Kourion

The archaelogical site of Kourion (Latin Curium), which is situated 13 km from Limassol, is of great historical significance. The kingdom of Kourion was established between 1050 - 750 BC and was ruled under various powers during the following centuries, including Assyrian, Egyptian, Persian and Ptolemaic. The city of Kourion was one of the most prominent cities of Cyprus under Roman rule and was mentioned in the writings of Ptolemy, Stephanus of Byzantium, Hierocles and Pliny the Elder. Most of the remains today are from the Roman era.

The theatre at Kourion was built in the 2nd century BC but was altered due to repeated damage from earthquakes in the 1st - 3rd centuries AD. It was destroyed and abandoned in the 4th century but has been largely restored to its former capacity. It can seat up to 3000 and is still used for concerts and theatrical performances today.


Other sites of interest include the Agora, the Stoa, the northeastern Hellenistic public structure, the Roman Nymphaeum and the early Christian Basilica, as well as the remains of several houses.

Public baths, a swimming pool and state-of-the-art changing rooms!

The Christian Basilica dates from the 5th century AD and was built on the foundation of a pagan temple. After the earthquake of 365 AD, the pagan temples were not rebuilt. The transition to Christianity took place around this time and Kourion became an ecclesiastical centre in Cyprus until its destruction in the 7th century.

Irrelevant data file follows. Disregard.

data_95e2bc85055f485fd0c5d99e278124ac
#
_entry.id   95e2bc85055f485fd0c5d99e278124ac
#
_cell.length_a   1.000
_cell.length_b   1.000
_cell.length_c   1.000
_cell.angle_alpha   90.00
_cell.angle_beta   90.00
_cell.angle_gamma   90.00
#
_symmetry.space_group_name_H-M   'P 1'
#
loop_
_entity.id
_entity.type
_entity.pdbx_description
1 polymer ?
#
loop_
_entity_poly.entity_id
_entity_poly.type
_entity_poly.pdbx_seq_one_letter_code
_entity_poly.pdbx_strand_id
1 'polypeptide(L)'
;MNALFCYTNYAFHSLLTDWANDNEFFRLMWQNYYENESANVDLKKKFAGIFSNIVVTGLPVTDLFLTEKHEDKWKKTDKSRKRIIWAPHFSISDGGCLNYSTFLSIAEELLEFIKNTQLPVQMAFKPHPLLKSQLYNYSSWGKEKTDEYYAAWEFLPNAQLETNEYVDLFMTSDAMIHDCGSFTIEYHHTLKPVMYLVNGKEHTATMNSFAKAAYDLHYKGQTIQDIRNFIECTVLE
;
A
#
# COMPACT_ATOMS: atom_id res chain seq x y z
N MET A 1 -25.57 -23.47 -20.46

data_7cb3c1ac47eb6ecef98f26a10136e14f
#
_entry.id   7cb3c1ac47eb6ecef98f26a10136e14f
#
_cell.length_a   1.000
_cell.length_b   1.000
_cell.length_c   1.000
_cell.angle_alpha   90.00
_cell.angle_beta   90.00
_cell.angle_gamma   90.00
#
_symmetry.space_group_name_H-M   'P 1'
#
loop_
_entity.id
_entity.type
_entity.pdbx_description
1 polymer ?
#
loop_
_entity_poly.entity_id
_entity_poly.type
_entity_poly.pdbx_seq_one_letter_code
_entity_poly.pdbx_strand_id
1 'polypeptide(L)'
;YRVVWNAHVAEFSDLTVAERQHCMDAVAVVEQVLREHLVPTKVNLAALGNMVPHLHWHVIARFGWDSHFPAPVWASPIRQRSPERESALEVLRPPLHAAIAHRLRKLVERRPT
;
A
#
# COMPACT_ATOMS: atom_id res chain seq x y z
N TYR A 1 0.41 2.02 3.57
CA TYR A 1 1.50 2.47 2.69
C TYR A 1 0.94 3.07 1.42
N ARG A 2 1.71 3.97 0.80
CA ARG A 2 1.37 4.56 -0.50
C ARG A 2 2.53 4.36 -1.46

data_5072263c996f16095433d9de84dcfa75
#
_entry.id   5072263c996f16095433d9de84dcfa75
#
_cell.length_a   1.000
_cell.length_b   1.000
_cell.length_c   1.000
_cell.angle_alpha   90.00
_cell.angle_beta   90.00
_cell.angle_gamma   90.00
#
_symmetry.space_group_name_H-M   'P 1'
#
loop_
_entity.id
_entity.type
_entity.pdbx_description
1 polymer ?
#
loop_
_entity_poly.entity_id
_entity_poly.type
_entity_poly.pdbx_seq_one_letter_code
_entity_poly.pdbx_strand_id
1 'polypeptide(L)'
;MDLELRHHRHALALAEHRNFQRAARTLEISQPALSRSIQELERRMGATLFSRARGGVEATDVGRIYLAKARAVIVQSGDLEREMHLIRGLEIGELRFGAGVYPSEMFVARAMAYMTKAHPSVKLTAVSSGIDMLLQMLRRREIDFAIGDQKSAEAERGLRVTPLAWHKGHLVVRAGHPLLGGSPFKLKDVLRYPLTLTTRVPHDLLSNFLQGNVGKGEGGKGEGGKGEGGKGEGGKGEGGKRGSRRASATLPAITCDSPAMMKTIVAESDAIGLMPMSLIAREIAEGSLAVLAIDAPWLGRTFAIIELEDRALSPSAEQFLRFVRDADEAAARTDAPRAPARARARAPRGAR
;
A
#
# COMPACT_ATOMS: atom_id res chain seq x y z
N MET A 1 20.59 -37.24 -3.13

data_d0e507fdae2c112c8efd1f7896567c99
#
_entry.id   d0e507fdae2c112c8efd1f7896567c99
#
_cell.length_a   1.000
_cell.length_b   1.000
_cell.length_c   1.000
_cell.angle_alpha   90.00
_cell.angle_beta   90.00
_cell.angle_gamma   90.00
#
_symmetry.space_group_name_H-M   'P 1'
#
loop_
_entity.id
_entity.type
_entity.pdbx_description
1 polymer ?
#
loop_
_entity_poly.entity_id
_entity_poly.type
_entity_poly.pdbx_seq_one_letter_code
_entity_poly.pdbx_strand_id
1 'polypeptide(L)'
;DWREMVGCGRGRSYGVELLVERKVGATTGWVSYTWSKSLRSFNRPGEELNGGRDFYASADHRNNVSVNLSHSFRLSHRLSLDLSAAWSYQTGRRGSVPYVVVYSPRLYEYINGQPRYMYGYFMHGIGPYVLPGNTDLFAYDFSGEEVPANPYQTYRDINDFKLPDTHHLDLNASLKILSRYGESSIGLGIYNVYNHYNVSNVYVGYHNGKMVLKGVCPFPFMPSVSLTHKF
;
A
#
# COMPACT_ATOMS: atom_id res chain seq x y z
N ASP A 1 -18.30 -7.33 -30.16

The following mosaics can be seen in the House of Eustolius, the House of the Gladiators and the House of Achilles. The second mosaic from the House of Eustolios (4th century) contains the Christian symbols of the fish, the goose, the partridge, the pheasant and the falcon, which were prevalent at that time. While little is known about Eustolius, a mosaic inscription testifies of his desire to show Christian grace and love to the people of Curium in providing amenities after the earthquake in 365 AD. The inscription translates: “Eustoloios, having seen that Kourians, though previously very wealthy, were in abject misery, did not forget the city of his ancestors but first having presented the baths to our city, he was then taking care of Kourion as once did Phoebus [Apollo] and built this cool refuge sheltered from the wind.” His house, which was formerly a private residence, was transformed into a public common area with baths, cookhouses and dormitories.

The inhabitants of these Roman villas would have enjoyed a view similar to today.

While in the area, Kourion beach is an attractive destination after a hot, thirsty trek around the archaeological site. A frappé coffee at Chris Blue Beach was most welcome and I can highly recommend the apple pie!

Kourion Beach is about 1 km in length with sand and pebbles. The beach has been awarded a blue flag for its crystal clear water and facilities.

A visit to the Kourion area is worthwhile. Not only does it make all those tedious Latin lessons of past school days come alive at the ancient sites, but it also boasts a spectacular coastline with striking limestone cliffs and a turquoise sea.


Great is the LORD, and greatly to be praised,

and his greatness is unsearchable.

Psalm 145:3